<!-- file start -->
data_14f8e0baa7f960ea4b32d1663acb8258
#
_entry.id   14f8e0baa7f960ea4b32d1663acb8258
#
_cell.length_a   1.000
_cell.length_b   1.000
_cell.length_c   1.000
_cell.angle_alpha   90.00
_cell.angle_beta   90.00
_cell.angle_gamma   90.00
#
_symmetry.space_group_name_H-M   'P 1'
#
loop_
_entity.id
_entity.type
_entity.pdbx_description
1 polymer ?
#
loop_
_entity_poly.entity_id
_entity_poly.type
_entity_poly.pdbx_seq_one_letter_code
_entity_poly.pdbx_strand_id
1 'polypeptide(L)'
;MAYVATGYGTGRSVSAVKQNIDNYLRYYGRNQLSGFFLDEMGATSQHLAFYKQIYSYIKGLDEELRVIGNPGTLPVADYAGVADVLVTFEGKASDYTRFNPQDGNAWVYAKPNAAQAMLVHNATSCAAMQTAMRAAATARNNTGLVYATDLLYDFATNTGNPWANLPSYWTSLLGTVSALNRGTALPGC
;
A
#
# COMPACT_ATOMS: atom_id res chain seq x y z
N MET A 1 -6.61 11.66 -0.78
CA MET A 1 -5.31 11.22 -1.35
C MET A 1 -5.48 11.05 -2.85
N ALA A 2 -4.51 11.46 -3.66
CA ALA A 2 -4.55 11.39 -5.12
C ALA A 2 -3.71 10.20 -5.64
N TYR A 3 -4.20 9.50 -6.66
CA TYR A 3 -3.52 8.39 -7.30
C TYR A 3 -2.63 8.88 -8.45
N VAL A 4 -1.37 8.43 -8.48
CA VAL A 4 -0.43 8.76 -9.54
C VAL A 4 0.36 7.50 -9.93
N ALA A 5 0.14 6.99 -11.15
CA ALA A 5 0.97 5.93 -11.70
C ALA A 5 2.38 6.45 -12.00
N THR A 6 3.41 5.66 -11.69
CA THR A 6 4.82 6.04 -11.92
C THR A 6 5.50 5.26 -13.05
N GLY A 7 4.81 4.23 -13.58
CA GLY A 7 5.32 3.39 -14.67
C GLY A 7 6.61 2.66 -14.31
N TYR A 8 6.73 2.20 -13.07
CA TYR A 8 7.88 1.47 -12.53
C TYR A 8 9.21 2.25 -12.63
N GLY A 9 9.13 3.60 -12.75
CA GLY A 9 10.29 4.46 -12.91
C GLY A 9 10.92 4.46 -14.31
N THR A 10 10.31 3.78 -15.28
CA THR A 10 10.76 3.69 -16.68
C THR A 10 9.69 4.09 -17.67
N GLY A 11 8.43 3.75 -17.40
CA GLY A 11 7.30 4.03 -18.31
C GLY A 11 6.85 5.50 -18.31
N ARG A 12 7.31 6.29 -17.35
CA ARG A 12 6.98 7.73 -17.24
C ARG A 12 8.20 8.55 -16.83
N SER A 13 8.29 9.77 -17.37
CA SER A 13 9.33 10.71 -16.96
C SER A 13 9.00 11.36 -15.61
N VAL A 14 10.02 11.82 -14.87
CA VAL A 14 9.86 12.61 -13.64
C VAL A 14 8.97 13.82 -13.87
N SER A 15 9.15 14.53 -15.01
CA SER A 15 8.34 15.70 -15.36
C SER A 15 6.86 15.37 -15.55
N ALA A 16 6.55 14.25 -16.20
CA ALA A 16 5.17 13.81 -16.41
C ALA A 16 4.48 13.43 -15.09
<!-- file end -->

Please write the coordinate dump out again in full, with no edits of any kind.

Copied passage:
data_14f8e0baa7f960ea4b32d1663acb8258
#
_entry.id   14f8e0baa7f960ea4b32d1663acb8258
#
_cell.length_a   1.000
_cell.length_b   1.000
_cell.length_c   1.000
_cell.angle_alpha   90.00
_cell.angle_beta   90.00
_cell.angle_gamma   90.00
#
_symmetry.space_group_name_H-M   'P 1'
#
loop_
_entity.id
_entity.type
_entity.pdbx_description
1 polymer ?
#
loop_
_entity_poly.entity_id
_entity_poly.type
_entity_poly.pdbx_seq_one_letter_code
_entity_poly.pdbx_strand_id
1 'polypeptide(L)'
;MAYVATGYGTGRSVSAVKQNIDNYLRYYGRNQLSGFFLDEMGATSQHLAFYKQIYSYIKGLDEELRVIGNPGTLPVADYAGVADVLVTFEGKASDYTRFNPQDGNAWVYAKPNAAQAMLVHNATSCAAMQTAMRAAATARNNTGLVYATDLLYDFATNTGNPWANLPSYWTSLLGTVSALNRGTALPGC
;
A
#
# COMPACT_ATOMS: atom_id res chain seq x y z
N MET A 1 -6.61 11.66 -0.78
CA MET A 1 -5.31 11.22 -1.35
C MET A 1 -5.48 11.05 -2.85
N ALA A 2 -4.51 11.46 -3.66
CA ALA A 2 -4.55 11.39 -5.12
C ALA A 2 -3.71 10.20 -5.64
N TYR A 3 -4.20 9.50 -6.66
CA TYR A 3 -3.52 8.39 -7.30
C TYR A 3 -2.63 8.88 -8.45
N VAL A 4 -1.37 8.43 -8.48
CA VAL A 4 -0.43 8.76 -9.54
C VAL A 4 0.36 7.50 -9.93
N ALA A 5 0.14 6.99 -11.15
CA ALA A 5 0.97 5.93 -11.70
C ALA A 5 2.38 6.45 -12.00
N THR A 6 3.41 5.66 -11.69
CA THR A 6 4.82 6.04 -11.92
C THR A 6 5.50 5.26 -13.05
N GLY A 7 4.81 4.23 -13.58
CA GLY A 7 5.32 3.39 -14.67
C GLY A 7 6.61 2.66 -14.31
N TYR A 8 6.73 2.20 -13.07
CA TYR A 8 7.88 1.47 -12.53
C TYR A 8 9.21 2.25 -12.63
N GLY A 9 9.13 3.60 -12.75
CA GLY A 9 10.29 4.46 -12.91
C GLY A 9 10.92 4.46 -14.31
N THR A 10 10.31 3.78 -15.28
CA THR A 10 10.76 3.69 -16.68
C THR A 10 9.69 4.09 -17.67
N GLY A 11 8.43 3.75 -17.40
CA GLY A 11 7.30 4.03 -18.31
C GLY A 11 6.85 5.50 -18.31
N ARG A 12 7.31 6.29 -17.35
CA ARG A 12 6.98 7.73 -17.24
C ARG A 12 8.20 8.55 -16.83
N SER A 13 8.29 9.77 -17.37
CA SER A 13 9.33 10.71 -16.96
C SER A 13 9.00 11.36 -15.61
N VAL A 14 10.02 11.82 -14.87
CA VAL A 14 9.86 12.61 -13.64
C VAL A 14 8.97 13.82 -13.87
N SER A 15 9.15 14.53 -15.01
CA SER A 15 8.34 15.70 -15.36
C SER A 15 6.86 15.37 -15.55
N ALA A 16 6.55 14.25 -16.20
CA ALA A 16 5.17 13.81 -16.41
C ALA A 16 4.48 13.43 -15.09